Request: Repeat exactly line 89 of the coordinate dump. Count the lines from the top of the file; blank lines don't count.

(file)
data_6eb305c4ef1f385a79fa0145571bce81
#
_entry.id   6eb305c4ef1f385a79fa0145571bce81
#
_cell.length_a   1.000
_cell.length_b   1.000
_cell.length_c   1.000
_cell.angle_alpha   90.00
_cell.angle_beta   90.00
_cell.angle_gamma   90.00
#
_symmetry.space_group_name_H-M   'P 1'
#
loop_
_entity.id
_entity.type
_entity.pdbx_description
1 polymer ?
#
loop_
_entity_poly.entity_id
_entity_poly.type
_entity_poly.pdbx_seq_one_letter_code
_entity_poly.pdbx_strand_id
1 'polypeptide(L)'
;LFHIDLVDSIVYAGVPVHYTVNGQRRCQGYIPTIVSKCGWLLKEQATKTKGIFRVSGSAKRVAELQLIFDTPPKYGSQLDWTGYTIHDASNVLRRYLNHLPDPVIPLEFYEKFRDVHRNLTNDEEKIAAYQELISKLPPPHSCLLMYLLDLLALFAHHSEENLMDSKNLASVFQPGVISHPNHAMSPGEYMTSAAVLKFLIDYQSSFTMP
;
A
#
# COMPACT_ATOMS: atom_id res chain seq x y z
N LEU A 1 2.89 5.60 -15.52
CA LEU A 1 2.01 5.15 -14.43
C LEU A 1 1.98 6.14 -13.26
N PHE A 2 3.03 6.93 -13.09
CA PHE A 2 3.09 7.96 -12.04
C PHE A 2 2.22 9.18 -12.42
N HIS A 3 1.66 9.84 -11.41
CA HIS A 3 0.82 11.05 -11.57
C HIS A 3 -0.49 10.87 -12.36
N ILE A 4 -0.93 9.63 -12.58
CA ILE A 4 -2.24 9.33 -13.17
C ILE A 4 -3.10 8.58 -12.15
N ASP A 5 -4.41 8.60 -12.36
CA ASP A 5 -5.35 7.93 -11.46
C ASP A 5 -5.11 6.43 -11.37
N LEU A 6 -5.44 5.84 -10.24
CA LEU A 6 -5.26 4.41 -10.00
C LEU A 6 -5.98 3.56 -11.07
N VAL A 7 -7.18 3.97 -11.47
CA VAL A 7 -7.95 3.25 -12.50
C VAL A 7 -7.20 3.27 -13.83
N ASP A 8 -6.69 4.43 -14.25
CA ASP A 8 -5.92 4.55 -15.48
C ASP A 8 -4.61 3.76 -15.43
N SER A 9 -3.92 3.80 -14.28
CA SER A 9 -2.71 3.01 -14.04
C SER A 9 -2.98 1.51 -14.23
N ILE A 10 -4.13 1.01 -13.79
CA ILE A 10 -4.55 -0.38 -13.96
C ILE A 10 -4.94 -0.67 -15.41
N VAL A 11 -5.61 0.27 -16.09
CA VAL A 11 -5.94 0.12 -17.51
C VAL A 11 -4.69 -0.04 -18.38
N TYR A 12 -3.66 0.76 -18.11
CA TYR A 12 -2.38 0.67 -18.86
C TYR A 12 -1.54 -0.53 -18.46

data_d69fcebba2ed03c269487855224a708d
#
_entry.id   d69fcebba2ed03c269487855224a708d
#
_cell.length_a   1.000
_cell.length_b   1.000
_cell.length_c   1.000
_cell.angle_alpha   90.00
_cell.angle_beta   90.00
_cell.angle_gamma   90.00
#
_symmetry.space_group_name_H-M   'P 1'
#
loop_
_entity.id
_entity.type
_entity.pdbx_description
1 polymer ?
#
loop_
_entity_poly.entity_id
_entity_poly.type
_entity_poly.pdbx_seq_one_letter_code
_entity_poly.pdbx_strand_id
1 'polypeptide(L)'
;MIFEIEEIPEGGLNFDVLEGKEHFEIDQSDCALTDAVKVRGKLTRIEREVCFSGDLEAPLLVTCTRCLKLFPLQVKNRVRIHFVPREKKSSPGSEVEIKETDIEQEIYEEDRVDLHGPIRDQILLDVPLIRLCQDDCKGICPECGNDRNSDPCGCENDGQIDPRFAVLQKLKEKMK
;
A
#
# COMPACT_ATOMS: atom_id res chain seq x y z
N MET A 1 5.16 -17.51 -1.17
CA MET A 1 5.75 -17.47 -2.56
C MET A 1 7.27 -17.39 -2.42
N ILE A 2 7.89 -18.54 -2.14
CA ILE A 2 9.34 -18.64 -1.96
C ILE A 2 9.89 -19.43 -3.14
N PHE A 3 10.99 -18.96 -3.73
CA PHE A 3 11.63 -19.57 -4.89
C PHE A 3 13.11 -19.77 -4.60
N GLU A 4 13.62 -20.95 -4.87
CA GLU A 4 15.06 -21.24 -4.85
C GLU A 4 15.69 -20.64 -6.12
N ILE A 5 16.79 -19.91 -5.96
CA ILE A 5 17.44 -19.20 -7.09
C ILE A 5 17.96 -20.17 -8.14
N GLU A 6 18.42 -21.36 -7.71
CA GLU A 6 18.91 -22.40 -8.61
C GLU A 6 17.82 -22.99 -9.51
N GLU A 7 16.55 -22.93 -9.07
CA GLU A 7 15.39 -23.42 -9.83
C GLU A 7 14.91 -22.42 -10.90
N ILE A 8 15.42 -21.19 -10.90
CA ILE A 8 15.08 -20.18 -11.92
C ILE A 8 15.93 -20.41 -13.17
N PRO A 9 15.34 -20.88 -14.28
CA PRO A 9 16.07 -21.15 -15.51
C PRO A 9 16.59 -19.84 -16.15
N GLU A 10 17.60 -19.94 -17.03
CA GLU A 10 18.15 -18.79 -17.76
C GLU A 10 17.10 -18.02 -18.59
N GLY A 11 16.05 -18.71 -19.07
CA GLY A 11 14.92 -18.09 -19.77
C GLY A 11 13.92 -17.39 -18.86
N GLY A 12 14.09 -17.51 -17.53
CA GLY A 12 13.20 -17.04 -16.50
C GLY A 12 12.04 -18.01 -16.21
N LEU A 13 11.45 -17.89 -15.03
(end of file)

_entity_poly.pdbx_seq_one_letter_code